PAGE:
A landmark media deal for the sport.
May 23, 2017 by Charlie Eisenhood in News with 8 comments
USA Ultimate has re-signed a historic deal with ESPN to air live games on ESPN2, ESPNU, and the ESPN app from college and club tournaments through 2019. This weekend’s College Championships will mark the first time that USAU competition will be aired live on a cable network as both the Men’s and Women’s finals air on ESPNU in real time.
The US Open will also feature select finals games aired live on ESPN2, making this easily the most substantial media deal in the sport’s history.
“We’ve got to drive interest and viewership over these next few years,” said USA Ultimate CEO Tom Crawford. “This is a big test.”
After an 11 month negotiation, USA Ultimate reached an agreement with ESPN to broadcast 69 games over the next three years. The large majority of games, including those from the Club National Championships, will air live on the ESPN app and at ESPN.com/watch.
ESPN has also added a live broadcast from the finals of the Pro Flight Finale, which will be rebranded this year as the Pro Championships.
“We spent the last four years very carefully building a relationship with ESPN,” said USA Ultimate CEO Tom Crawford. “So when we sat down with them a year ago, we felt like we had a completely different relationship with them than the first go-round.”
That relationship allowed USA Ultimate to address many of their goals with a new streaming deal: accessibility, production quality, and, perhaps most importantly, equitability.
Crawford said that in early renegotiation meetings with ESPN, the network’s programming team in the meeting were sitting at laptops looking at viewership numbers from the various divisions.
“We asked them to close their laptops and just listen to what we have to say because these are really important values,” said Crawford.
The result is a deal that achieves full gender and divisional balance: there will be 26 men’s games, 26 women’s games, and 17 mixed games broadcast. Within the context of the club division1, there will be 17 men’s games, 17 women’s games, and 17 mixed games broadcast. Given that only four semifinals are broadcast from each of the major club tournaments, any given year will not be able to have complete division balance, but the organization will get to an even split over the life of the deal.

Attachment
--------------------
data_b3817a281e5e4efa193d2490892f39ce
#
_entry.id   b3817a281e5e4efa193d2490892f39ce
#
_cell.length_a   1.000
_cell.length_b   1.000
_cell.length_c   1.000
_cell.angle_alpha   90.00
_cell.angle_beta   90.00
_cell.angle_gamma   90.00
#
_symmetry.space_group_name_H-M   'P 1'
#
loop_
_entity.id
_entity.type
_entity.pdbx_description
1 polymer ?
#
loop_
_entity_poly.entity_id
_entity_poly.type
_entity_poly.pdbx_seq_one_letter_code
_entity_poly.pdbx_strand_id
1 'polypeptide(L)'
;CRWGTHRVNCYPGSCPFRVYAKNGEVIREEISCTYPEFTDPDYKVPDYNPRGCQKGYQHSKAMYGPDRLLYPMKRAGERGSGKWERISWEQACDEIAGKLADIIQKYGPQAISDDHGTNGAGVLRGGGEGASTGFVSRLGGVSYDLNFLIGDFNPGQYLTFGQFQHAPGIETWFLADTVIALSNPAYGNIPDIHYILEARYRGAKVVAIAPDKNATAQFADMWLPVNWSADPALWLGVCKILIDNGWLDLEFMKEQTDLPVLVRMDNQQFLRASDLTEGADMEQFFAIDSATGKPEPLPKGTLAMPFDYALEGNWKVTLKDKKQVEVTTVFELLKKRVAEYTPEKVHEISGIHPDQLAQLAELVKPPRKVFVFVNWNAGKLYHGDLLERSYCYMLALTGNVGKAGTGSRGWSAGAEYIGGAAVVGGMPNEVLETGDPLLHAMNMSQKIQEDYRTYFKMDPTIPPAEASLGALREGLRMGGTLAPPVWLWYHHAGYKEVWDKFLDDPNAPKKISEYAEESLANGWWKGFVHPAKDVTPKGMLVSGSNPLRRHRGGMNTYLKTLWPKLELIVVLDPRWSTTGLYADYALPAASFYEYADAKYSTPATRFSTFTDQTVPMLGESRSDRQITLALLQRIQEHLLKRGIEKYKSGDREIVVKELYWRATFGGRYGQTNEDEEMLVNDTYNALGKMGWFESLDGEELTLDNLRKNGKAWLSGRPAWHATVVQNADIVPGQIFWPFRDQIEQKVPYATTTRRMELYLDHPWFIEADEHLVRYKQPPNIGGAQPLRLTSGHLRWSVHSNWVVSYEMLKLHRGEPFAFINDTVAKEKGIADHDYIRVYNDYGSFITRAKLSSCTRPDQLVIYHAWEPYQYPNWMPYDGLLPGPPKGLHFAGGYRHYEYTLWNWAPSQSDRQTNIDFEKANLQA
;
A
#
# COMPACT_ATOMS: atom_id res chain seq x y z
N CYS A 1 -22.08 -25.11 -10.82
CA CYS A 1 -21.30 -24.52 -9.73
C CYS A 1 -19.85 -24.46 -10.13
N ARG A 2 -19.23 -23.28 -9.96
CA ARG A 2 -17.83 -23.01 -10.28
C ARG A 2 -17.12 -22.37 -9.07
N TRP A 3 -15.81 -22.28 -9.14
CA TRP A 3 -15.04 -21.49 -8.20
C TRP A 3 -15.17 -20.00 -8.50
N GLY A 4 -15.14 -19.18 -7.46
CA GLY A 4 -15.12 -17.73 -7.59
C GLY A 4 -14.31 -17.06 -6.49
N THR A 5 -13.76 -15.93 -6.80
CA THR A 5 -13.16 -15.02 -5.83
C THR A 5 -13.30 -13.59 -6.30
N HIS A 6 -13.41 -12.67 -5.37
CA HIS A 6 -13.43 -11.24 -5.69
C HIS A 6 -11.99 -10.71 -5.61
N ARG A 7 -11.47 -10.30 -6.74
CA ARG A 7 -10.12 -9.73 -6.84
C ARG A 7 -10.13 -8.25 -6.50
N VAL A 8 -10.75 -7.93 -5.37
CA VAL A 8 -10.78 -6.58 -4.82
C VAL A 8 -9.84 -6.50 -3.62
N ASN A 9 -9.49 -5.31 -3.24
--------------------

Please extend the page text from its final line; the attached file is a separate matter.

“Our goal is to wait as long as possible [to select the semis for each event],” said USAU Director of Communications and Marketing Andy Lee, noting that they hope to select the most compelling matchups at each tournament.
USAU has also added a partnership with TSN, Canada’s biggest sports broadcaster2. All of the games will be available on the TSN Go app, said Crawford, and many of the games are expected to be aired on tape delay on the network’s linear cable channels.
Lee and Crawford also emphasized that they have heard the feedback from cord cutters and others who do not have traditional cable subscriptions that include ESPN. Historically, those without such a cable deal have not been able to access USAU’s games that were streamed on Watch ESPN or the ESPN app.
“ESPN just did a deal with both YouTube TV and Hulu Live to offer all of their programming through those new over-the-top services,” said Lee, adding that they expect access to ESPN content to get increasingly available to cord cutters.
Although the AUDL signed the sport’s first-ever live cable deal earlier this year with Eleven Sports Network, the scope of the USA Ultimate deal with ESPN, the biggest sports media brand in the world, makes this a landmark moment for the sport.
Despite underwhelming raw viewership stats for ultimate, Crawford said that ESPN was attracted to the millennial demographic that ultimate’s audience offers as well as the engagement from fans.
“We got ESPN to focus on a few things that are big advantages for us,” said Crawford. “When people do watch, they watch for a long time relative to other sports. Once they tune in, they stick with it. They’re interested to see if that continues on the live linear programming.”
Though USAU could not share specific details about the financial arrangement with ESPN due to confidentiality agreements, Crawford said that the renewed agreement is very similar to the first.
“It’s a barter deal,” he said. “It’s a mixture of sharing expenses and sharing commercial inventory.”
USAU was in discussion with at least two other undisclosed media companies who showed interest in adding ultimate to their properties but opted to return to ESPN for another term.
Crawford reiterated that the organization is thrilled to be working with ESPN because of the doors it opens when talking to athletic directors, youth programs, and others, noting that having live games on ESPN2 and ESPNU will make it even easier to legitimize the sport.
“I think that it really helps to continue the image of ultimate as a really special sport with a special set of values,” said Crawford.